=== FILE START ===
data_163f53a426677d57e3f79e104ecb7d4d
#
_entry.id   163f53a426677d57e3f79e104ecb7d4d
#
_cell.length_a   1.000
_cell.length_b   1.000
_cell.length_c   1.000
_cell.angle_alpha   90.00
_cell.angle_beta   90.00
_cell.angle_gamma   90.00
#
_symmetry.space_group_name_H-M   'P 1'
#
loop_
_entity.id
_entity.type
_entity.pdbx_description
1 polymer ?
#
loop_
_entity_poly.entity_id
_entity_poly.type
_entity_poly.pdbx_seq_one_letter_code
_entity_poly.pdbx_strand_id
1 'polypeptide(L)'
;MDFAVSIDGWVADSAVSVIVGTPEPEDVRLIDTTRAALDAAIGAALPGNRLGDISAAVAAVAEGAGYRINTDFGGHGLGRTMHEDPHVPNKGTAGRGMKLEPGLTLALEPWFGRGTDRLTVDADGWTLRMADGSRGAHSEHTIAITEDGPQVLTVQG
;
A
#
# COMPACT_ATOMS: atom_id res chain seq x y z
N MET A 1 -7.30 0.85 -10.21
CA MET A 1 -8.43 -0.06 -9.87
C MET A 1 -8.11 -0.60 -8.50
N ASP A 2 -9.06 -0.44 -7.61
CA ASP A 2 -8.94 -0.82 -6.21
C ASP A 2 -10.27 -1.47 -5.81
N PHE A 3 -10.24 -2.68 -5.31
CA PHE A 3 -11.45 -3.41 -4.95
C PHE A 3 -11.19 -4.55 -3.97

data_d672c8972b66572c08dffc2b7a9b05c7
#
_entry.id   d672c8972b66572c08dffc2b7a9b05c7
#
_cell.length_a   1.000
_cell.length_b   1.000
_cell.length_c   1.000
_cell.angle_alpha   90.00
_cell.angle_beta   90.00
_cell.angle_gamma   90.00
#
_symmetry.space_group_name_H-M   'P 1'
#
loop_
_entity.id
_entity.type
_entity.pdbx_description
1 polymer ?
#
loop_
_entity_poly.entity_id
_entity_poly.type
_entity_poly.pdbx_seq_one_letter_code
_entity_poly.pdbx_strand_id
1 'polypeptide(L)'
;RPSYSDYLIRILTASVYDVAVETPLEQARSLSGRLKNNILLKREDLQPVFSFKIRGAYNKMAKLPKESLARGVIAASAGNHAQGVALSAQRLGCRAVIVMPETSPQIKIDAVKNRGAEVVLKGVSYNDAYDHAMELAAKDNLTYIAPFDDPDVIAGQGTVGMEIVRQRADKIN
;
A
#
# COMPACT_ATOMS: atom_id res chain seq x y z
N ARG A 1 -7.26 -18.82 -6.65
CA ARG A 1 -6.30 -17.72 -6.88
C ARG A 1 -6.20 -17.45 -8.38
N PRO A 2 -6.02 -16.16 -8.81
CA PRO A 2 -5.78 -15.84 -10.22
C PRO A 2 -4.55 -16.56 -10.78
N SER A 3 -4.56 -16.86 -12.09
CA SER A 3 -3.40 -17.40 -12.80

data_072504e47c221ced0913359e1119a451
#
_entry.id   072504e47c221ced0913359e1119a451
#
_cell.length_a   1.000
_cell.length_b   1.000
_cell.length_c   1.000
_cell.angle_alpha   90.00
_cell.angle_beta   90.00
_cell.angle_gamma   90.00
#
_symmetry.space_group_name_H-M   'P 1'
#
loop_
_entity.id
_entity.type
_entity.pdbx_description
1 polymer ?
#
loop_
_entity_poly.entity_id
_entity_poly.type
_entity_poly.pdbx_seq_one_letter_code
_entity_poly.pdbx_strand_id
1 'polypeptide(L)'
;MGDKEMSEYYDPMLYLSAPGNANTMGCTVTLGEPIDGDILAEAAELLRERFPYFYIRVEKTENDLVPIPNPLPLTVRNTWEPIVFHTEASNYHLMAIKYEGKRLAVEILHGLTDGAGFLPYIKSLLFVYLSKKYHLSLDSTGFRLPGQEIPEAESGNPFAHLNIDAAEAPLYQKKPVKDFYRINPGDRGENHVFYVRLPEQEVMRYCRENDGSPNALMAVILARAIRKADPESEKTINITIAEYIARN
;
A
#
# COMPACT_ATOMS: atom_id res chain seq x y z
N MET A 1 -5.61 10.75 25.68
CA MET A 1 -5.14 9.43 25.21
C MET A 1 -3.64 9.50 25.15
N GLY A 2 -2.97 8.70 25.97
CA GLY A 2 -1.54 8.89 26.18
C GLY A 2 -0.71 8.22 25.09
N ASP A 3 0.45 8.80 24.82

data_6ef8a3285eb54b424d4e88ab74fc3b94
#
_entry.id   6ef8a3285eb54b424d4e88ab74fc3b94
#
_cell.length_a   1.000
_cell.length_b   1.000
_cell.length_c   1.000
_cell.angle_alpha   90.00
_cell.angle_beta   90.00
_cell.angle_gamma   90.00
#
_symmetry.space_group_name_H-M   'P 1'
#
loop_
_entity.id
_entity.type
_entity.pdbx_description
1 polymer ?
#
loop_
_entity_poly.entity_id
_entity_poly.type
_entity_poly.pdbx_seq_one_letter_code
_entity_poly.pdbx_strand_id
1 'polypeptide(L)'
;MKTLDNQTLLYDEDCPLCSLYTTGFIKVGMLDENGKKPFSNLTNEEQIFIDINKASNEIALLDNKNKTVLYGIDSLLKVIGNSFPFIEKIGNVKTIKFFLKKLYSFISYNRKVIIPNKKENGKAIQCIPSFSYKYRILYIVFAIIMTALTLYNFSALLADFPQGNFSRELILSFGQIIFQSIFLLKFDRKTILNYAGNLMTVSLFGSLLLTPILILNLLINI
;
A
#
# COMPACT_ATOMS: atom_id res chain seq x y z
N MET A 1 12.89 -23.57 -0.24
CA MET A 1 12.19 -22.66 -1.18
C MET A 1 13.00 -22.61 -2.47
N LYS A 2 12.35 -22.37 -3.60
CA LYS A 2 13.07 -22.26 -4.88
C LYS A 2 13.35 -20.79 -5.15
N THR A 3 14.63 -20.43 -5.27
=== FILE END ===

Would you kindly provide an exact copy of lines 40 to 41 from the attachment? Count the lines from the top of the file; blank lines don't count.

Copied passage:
data_d672c8972b66572c08dffc2b7a9b05c7
#